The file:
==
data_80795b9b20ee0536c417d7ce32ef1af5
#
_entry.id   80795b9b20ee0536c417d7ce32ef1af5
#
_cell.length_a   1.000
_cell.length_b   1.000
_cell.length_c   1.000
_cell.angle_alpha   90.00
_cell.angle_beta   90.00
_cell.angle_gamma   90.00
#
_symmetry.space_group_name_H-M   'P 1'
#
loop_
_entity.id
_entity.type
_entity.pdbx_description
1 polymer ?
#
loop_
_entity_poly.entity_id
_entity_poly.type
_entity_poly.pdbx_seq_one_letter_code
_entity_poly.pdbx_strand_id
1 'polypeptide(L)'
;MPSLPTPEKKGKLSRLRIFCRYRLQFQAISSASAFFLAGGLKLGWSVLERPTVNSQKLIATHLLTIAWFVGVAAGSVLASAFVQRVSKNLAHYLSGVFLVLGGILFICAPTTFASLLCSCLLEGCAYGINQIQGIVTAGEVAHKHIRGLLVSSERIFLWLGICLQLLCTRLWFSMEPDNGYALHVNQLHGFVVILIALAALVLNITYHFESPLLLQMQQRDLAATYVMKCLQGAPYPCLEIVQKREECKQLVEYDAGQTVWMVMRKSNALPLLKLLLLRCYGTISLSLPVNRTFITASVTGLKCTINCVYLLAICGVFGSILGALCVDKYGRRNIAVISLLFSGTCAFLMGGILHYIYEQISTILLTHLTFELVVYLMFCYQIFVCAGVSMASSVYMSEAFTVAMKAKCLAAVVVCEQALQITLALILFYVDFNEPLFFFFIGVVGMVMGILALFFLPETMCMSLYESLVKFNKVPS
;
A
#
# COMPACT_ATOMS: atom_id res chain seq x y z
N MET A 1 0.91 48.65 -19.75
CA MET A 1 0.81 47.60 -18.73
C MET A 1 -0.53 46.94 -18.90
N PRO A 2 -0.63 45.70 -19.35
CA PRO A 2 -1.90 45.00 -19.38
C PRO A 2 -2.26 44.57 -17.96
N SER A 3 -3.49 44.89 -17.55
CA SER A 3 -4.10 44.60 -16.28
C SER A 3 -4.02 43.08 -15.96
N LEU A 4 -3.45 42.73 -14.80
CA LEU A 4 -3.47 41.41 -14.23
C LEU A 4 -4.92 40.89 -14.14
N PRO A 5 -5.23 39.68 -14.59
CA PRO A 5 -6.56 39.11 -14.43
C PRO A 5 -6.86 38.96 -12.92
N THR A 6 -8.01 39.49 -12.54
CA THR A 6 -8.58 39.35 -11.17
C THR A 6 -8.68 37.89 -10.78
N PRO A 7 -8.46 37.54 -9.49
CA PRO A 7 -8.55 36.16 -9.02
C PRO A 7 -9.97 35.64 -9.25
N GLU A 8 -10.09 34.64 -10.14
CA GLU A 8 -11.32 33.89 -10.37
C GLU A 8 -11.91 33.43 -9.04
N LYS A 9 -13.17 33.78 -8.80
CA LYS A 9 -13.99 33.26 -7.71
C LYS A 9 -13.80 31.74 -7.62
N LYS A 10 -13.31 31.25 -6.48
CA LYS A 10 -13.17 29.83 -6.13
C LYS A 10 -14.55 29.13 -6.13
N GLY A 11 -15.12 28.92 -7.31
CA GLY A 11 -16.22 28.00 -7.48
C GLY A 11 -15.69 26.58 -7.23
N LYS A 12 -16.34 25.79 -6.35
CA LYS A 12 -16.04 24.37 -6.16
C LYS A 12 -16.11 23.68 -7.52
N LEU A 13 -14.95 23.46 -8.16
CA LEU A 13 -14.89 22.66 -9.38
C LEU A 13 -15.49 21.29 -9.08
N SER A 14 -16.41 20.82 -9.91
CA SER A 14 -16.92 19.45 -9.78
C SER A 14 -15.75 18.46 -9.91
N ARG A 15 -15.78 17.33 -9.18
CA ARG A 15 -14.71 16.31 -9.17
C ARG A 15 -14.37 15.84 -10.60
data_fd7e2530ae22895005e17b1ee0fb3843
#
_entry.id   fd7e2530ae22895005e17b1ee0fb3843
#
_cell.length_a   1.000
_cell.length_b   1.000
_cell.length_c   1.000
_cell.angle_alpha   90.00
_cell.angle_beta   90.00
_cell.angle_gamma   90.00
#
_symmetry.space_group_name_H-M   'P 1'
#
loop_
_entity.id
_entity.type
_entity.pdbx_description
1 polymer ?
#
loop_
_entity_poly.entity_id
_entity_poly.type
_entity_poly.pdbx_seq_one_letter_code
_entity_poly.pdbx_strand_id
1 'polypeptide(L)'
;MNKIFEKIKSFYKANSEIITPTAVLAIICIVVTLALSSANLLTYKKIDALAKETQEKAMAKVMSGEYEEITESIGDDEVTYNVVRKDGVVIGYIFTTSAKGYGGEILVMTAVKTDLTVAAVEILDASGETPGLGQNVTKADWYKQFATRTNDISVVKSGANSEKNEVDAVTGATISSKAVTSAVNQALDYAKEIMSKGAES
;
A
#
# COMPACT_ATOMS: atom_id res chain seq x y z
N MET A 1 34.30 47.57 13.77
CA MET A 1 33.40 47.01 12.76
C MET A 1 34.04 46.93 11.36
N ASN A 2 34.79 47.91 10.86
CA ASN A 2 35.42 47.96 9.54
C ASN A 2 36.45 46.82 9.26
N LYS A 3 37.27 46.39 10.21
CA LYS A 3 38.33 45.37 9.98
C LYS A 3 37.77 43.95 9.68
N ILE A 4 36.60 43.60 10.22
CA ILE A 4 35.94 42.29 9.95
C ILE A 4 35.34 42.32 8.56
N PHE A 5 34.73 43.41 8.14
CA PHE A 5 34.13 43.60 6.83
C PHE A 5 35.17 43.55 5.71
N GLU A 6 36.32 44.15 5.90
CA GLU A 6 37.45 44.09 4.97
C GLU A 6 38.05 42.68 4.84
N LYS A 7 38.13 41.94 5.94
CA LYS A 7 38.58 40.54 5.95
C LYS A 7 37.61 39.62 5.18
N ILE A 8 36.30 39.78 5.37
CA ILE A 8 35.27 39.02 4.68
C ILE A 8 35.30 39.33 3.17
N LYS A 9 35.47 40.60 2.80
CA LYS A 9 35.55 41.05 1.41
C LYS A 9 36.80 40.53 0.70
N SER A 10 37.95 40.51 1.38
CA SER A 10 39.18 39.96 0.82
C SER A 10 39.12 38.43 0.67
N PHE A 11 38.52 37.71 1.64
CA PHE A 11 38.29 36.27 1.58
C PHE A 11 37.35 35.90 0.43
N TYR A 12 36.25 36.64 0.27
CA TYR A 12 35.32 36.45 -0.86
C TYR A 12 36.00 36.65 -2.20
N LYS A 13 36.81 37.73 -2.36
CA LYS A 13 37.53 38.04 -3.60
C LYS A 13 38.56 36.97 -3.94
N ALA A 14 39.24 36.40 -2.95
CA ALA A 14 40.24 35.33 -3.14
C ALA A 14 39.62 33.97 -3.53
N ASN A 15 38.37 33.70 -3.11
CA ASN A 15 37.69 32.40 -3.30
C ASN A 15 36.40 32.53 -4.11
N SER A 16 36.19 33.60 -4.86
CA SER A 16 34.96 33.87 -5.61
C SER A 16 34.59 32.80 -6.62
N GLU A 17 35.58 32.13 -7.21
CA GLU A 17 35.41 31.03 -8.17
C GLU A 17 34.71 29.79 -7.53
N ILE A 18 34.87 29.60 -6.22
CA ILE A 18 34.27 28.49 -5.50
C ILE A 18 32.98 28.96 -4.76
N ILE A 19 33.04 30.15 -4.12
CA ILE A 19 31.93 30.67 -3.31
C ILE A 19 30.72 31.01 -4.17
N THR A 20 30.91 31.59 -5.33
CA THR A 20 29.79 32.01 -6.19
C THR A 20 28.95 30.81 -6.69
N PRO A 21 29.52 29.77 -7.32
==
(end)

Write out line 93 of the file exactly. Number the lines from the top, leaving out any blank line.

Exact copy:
1 polymer ?